At the close of the war the balance of the officers' mess funds, including that of the mess at Brocton, was voted to the Governors of the Otago Boys' High School, where the late General Fulton had received his early education, for the purpose of founding a scholarship in his memory, to be known as "The General Harry Fulton Bursary," and of placing in the hall of the school a tablet drawing attention to the career of one of its former scholars.

On the occasion of the unveiling of the memorial erected in St. Matthew's Church, Dunedin, by the late General's widow, Sister A. H. Fulton, R.R.C., the following lament, composed by a former schoolmate and close personal friend, was recited. It fittingly expresses the sentiments of his other friends, the men of the New Zealand Ritle Brigade.

Chant Funèbre. In Memoriam. Brigadier-General Harry Townsend Fulton, C.M.G.. D.S.O.

Obiit 29th March, 1918.
Peal, organ; make great music; lo, a bier
We bear in spirit to the resting-place
Of that which royally served a shining Soul.
In France that marred form lieth. France is here!
Love, loyalty the envious leagues efface,
And scorn the watery wastes between that roll.

Love, loyalty we bear him; he is ours;
We shared his boyhood bright, his laughing youth,
Bade him God-speed when, following his Star,
As true men must, with swift-unfolding powers
He gave himself, whole, one, in simple truth,
To soldier service in a field afar.

page 492

Wide, wide is England; they who love her ask
But that they serve her; very careless where;
Yet Destiny, His Will Who rules supreme
Over His subject Worlds, decrees the task,
Pushes her ignorant pieces here and there,
Making man's dream a fact, man's fact a dream.

So, though he left us, though he passed from view
Of outer eyes, though scarce we hoped to see
Him ever again on his adopted shore,
Fate brought him hither when the trumpets blew,
Forth-calling all our Island chivalry
To help in England's warring—ours once more.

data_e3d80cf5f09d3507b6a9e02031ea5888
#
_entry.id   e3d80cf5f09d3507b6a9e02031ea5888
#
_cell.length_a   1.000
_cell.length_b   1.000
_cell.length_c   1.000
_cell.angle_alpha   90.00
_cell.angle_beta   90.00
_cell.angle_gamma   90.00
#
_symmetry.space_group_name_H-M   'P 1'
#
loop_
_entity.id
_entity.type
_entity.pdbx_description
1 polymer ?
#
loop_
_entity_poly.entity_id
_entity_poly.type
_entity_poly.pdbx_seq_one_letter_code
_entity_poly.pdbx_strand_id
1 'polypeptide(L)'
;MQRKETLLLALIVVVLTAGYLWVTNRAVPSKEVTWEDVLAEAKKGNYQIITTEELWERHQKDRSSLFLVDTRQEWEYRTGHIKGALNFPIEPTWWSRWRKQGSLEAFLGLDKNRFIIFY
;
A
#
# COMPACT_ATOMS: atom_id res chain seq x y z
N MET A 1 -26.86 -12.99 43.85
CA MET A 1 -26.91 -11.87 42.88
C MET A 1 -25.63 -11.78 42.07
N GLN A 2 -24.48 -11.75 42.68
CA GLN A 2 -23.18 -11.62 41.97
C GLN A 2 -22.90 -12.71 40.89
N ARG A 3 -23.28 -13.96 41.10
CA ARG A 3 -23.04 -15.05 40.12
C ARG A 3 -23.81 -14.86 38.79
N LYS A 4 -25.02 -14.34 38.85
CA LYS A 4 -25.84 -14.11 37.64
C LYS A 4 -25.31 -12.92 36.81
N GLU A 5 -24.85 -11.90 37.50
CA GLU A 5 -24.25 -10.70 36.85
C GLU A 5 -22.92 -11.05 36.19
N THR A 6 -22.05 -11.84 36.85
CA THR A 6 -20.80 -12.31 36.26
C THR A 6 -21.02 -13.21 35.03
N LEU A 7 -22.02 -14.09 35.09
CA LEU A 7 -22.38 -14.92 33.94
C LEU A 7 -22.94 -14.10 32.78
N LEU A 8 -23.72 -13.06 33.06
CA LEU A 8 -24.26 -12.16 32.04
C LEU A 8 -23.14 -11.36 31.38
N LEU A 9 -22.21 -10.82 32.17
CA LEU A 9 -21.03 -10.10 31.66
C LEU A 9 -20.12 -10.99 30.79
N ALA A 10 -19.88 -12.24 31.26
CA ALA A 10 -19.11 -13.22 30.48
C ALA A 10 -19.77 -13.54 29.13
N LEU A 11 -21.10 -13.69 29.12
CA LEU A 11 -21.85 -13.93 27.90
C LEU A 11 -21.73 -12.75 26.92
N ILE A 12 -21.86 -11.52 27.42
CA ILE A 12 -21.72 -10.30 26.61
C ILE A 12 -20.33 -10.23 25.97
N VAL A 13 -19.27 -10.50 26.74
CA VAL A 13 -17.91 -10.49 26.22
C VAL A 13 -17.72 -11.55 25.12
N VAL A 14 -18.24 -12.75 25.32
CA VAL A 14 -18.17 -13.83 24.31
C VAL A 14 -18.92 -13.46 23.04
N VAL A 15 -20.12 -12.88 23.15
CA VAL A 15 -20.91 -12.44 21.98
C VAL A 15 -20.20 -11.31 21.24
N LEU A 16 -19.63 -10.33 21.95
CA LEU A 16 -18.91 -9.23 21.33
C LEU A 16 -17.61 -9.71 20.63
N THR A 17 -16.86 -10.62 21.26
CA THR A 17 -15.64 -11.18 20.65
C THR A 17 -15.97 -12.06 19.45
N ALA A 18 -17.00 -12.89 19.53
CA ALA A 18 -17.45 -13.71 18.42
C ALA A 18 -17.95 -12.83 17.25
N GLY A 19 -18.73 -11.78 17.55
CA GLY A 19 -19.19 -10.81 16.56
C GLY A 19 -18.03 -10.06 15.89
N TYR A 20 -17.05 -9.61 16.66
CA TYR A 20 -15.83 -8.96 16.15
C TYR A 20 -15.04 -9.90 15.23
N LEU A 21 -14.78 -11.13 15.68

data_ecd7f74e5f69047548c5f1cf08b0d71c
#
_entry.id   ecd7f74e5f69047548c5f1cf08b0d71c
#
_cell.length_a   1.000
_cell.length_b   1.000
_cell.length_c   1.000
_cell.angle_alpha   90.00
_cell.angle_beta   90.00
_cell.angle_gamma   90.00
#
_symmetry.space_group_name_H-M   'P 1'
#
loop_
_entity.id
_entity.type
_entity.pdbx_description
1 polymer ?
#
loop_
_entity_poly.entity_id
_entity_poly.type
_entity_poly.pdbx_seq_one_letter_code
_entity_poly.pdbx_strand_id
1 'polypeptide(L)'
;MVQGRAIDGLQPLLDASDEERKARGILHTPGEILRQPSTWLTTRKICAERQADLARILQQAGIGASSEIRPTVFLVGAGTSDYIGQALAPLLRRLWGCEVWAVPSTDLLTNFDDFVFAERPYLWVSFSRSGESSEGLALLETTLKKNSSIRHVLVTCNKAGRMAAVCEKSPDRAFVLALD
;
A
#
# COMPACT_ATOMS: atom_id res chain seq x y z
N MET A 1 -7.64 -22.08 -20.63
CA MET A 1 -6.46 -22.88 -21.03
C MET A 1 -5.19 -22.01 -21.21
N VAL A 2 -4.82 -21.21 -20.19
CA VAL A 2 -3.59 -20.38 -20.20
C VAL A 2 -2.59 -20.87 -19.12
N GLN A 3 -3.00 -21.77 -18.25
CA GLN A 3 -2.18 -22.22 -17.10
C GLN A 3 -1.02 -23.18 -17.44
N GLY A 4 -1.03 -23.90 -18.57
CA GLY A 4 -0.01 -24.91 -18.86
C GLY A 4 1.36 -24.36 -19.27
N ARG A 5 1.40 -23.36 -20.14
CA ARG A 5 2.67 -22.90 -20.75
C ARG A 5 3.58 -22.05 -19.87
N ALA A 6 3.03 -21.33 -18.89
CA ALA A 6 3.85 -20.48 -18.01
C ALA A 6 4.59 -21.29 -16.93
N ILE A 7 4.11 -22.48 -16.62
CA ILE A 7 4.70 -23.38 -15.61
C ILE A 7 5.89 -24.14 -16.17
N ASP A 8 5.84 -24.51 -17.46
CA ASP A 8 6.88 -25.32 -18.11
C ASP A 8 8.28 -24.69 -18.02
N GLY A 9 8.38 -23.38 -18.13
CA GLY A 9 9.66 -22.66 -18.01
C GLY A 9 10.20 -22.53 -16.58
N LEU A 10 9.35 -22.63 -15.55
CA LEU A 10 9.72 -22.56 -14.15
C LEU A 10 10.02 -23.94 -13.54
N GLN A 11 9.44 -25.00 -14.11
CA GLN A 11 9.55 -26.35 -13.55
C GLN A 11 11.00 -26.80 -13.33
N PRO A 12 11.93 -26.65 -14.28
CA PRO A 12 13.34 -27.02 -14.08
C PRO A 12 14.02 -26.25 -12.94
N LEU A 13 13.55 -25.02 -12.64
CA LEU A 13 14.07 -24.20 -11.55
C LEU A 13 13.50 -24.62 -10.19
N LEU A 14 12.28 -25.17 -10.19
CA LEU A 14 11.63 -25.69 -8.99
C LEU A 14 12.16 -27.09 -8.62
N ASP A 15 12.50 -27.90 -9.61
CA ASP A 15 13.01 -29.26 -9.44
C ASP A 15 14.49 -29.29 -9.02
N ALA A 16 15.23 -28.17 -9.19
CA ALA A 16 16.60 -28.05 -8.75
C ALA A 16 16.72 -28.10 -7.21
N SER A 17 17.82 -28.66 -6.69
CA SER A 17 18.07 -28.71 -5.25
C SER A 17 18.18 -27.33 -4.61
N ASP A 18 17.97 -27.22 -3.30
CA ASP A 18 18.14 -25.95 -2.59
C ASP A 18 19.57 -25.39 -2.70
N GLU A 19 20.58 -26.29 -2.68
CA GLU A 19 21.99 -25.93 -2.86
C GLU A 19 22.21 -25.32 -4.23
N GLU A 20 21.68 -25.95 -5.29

Ours, with the wisdom of the years apart
To make his joyous giving rich and warm—
Ask veldt and kopje; ask the men that learned
In war's remorseless testings what great heart
Beat 'neath the cool, collected, expert form;
What flame of brotherly love within it burned;

Love never hardship, love not wounds, nor yet
The dread of living death could quench or dim;
Softness and strength his secret; depth and height
In exquisite union none will soon forget.
Long shall we thrill at sudden thought of him,
Our Age's "very perfect, gentle knight."

War's flare died down; peace came again; and he
We loved again bade us a gay adieu,
Passed from our loving vision to his place
On the great Frontier, bending faithfully
To the day's burden midst his Hillmen true,
His by a deeper bond than Faith or Race.

Years lapsed, when lo, the mutterings, the peal,
The loosened levin—all the World in arms!
Not England's fight but Freedom's; and again
By subtle unseen turn of Fortune's wheel
Our hero, resting with us, at the alarms
Sprang to his post, strong leader of strong men.

Samoa saw him; and the Training Ground,
Whence many a levy, moulded by his hand,
Went forth to battle by his spirit fired;
Then the bars fell; an open path he found,
And forth himself at last, in high command,
Fared, as the lion heart of him desired.

Triumph on triumph followed, bay to bay
He added, as his Rifles played their role
On that blood-boltered stage; and did and dared,
And did and dared, from day to glorious day—
Graved deep on Fame's imperishable scroll,
Deep, deep their names, and ours their life that shared.

page 493

Loved, trusted, ever staunchly following
Even as followed; neither with success
Made arrogant, nor by reverse downcast;
Thankt of his People, honoured by his King—
What could the starry Soldier further bless
Save that God take him to Himself at last!

We weep not, for we know he riseth still
From height to height; all of him that hath died
We reverently leave beneath the sod.
Heaven needed him some onerous post to fill;
He lives! our hearts supremely satisfied,
Trust the superb economies of God.

Peal, organ; make great music; fill the Fane
With phrases magical, on which our praise
And prayer soft to the throne of God may rise—
Prayer that Earth's sacrifice be not in vain,
That God from the wreckt World a nobler raise;
Praise that beyond Earth's best His Wonder lies!